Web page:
A new report examining the way whistleblowers are protected by the legal system has exposed significant shortcomings in legislation and the way in which the Employment Tribunal system operates.
The report, commissioned by the All Party Parliamentary Group for Whistleblowing is based on research carried out by a team from the University of Greenwich, who looked at 600 whistleblowing cases heard at Employment Tribunals over four years.
The report finds that:
- Whistleblowing cases continue to have a low success rate.
- Whistleblowers suffer more and longer than before.
- Legal support matters for whistleblowers but less whistleblowers than before have access to legal representation.
- There is an important gender dimension for whistleblowers.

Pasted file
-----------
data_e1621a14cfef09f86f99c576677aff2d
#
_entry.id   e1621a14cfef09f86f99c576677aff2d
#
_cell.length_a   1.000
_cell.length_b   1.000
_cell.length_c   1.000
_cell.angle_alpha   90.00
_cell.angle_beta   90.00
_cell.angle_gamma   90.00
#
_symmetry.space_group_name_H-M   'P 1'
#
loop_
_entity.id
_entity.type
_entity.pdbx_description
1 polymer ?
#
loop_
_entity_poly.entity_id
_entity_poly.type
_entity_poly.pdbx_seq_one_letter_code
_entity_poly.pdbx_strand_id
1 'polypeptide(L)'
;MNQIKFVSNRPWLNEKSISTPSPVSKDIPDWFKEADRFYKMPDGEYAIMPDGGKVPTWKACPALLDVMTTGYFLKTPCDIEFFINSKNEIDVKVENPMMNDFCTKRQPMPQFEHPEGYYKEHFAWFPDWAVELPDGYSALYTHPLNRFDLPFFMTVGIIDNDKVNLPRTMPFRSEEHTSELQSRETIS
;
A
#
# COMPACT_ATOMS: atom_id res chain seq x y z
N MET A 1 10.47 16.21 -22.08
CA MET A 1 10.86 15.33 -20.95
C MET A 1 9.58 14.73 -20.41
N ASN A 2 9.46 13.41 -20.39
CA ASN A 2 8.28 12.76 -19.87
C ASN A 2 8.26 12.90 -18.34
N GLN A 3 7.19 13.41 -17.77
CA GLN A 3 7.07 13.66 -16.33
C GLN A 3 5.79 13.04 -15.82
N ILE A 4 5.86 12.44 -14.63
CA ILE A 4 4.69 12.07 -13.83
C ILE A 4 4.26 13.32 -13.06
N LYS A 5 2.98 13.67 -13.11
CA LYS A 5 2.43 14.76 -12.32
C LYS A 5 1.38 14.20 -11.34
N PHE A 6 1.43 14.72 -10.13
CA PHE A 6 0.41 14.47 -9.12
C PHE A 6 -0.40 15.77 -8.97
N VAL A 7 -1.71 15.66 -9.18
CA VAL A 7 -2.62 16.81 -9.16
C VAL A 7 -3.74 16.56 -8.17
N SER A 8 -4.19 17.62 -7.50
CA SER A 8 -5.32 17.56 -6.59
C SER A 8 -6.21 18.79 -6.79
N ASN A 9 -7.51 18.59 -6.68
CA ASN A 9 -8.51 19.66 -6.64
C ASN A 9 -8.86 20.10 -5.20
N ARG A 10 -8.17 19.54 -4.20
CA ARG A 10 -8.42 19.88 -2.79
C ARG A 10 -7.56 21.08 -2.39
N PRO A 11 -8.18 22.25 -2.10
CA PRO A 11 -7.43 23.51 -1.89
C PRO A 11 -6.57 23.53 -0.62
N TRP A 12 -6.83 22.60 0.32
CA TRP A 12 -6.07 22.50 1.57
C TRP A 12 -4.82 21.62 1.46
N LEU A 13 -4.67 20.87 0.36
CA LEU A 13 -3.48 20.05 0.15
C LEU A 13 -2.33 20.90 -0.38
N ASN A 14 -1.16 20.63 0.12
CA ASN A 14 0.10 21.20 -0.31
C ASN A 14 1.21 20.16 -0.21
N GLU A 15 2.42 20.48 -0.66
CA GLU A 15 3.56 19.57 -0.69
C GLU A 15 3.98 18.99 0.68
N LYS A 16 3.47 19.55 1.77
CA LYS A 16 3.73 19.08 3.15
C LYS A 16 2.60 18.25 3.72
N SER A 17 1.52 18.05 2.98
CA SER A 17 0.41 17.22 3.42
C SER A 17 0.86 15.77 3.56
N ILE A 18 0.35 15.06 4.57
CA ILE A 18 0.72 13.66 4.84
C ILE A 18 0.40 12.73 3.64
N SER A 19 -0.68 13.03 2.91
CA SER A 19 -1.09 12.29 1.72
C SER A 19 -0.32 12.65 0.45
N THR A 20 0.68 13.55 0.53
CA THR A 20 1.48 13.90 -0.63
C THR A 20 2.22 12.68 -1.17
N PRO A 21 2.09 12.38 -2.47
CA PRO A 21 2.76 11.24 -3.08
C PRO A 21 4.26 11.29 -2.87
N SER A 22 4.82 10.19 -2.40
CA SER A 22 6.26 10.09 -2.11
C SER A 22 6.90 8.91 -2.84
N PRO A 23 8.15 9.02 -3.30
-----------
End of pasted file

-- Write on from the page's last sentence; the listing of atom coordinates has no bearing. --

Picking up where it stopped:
- Whistleblowing cases commonly include a discrimination claim, yet those are the least successful – whistleblowing cases.
Introducing the report Mary Robinson MP, chair of the All Party Parliamentary Group, called for significant reform, “The APPG has concluded, using the evidence available, that it is time for a root and branch reform of the legislation setting out a 10 point plan including the introduction of a body capable of tackling and challenging wrong-doing.
This office will be tasked with the review of PIDA and the development of legislation that addresses the substantive issues to ensure that protecting those who speak up and wrong-doing is addressed at the earliest opportunity. This body will also need to review international best practice and look to make best practice our practice. The APPG calls for new whistleblowing legislation with an Office of the Whistleblower as the bearer of its implementation.”